Actors from popular television shows often have difficulty breaking into films. I'm not really sure as to why, but "Breaking Bad" felt like one of those shows where all the main actors could've probably picked any project they wanted after that series ended. "Breaking Bad" existed at a time before streaming really took off. It was one of those event shows. I've been open about not watching a ton of television, but I definitely follow along with "Breaking Bad." It was a phenomenon. I figured that pretty much all the main actors would be A-list stars. Bryan Cranston isn't exactly slumming it, but the guy who's come out of it with the greatest success in film has been Jesse Plemons.
Bryan Cranston has had a remarkable career in film and television, but he was already a name before "Breaking Bad" existed. He was the dad on "Malcolm in the Middle." He was rarely a leading man, but he was in that J.K. Simmons category of character actors you always loved seeing. Aaron Paul was an unknown, and because he was the youngest of the group, I kind of figured he would end up being the biggest star in movies. And again, it's not like these guys live at the poor house. I just figured that they would have careers that would take off. But Plemons has been the one who's taking off the most.
Credit to Jesse Plemons, dude. The guy went from being the kid in the orphanage in "Like Mike" to being a supporting actor in "Breaking Bad" to being a guy in a million different movies. He hasn't been typecast, either. He's done dramas, he's done comedies, he's been in films that have been nominated for Academy Awards. He got nominated for an Oscar for his first performance in "The Power of the Dog." It speaks to the power of being smart with the projects you choose. Aaron Paul is a brilliant actor, but from a film standpoint, the first thing he did right after Breaking Bad was that poorly received "Need For Speed" movie. I feel like he never got another big shot after that.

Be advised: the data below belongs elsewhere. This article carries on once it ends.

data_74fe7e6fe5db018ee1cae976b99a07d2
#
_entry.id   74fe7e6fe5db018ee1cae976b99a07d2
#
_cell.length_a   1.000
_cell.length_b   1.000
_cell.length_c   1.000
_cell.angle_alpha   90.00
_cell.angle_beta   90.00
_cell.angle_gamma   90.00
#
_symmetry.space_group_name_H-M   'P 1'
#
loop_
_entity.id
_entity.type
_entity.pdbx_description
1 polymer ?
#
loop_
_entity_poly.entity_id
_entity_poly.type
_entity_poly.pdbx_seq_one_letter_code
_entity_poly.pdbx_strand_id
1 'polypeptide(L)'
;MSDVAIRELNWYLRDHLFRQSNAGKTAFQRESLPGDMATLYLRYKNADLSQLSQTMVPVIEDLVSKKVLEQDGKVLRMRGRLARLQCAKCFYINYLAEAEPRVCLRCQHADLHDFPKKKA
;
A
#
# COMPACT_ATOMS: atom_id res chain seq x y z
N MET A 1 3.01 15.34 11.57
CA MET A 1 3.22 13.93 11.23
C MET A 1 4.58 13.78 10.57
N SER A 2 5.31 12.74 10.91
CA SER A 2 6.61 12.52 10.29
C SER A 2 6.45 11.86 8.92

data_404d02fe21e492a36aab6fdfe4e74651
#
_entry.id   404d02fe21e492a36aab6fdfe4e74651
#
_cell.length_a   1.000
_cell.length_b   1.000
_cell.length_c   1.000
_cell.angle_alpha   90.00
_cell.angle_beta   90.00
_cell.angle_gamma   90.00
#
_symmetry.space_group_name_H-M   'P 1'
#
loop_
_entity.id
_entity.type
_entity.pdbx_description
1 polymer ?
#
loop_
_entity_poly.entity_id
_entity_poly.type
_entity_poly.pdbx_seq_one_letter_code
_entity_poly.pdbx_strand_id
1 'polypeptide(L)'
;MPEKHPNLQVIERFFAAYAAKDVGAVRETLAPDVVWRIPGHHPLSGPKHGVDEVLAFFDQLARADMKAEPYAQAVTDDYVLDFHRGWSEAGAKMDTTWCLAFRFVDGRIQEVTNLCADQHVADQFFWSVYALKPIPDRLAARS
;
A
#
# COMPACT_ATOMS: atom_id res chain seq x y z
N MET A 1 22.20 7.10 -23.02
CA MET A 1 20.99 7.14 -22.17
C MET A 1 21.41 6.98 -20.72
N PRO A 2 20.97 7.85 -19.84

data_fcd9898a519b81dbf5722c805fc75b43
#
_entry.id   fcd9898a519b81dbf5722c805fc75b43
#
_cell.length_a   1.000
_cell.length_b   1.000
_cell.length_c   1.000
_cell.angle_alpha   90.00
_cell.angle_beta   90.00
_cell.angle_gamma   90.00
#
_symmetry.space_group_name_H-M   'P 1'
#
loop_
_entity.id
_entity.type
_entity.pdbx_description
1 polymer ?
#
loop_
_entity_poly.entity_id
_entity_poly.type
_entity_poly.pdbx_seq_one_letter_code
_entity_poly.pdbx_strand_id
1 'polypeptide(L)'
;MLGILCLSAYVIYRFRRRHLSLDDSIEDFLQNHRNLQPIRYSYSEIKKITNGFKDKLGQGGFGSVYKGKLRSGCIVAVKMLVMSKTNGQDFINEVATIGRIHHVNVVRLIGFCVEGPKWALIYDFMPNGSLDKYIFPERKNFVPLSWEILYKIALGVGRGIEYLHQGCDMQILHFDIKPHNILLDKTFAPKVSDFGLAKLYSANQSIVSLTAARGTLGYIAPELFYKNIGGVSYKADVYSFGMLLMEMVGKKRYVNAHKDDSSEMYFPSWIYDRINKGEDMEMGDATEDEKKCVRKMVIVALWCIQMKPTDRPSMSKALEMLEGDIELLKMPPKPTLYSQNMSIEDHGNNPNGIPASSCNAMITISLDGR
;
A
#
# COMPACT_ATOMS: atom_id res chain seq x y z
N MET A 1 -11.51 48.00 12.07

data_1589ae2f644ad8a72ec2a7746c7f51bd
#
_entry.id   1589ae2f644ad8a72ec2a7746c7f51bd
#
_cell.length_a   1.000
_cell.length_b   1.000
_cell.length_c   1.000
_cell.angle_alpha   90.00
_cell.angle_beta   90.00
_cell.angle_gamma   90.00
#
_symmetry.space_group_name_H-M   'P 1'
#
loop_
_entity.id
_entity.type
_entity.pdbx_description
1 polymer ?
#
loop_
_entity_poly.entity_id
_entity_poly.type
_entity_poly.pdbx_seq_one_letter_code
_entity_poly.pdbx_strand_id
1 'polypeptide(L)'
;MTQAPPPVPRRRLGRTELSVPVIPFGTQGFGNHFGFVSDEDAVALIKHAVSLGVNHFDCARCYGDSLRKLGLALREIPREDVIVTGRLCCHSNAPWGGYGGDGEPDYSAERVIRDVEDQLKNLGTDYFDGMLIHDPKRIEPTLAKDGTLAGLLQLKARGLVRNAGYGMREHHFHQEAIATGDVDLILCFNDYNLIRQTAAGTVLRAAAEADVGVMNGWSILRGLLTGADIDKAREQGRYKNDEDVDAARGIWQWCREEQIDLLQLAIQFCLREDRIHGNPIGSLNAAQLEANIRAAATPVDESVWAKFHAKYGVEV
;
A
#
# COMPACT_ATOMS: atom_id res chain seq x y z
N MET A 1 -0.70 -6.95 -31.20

Looking at his IMDb page, Plemons is a fucking workhorse man. The number of series and movies he's been in over the last decade is staggering. And he's always great. That's the thesis of this blog. The guy has become a brilliant actor. He's the equivalent of that baseball player that you might not think much of, but then you look at the end of the season and realize they put up a 5 WAR. There's something to be said for that.
Some people will still contend that Bryan Cranston is a bigger name. It's close, but Plemons has been so prolific, being in so many different genres of film, that I think mainstream audiences might know him better at this point. Cranston is a better actor, but that's not a knock on Plemons. Few actors are better than Bryan Cranston, but I view this as something about the underdog story. Nobody could've seen this coming in 2013.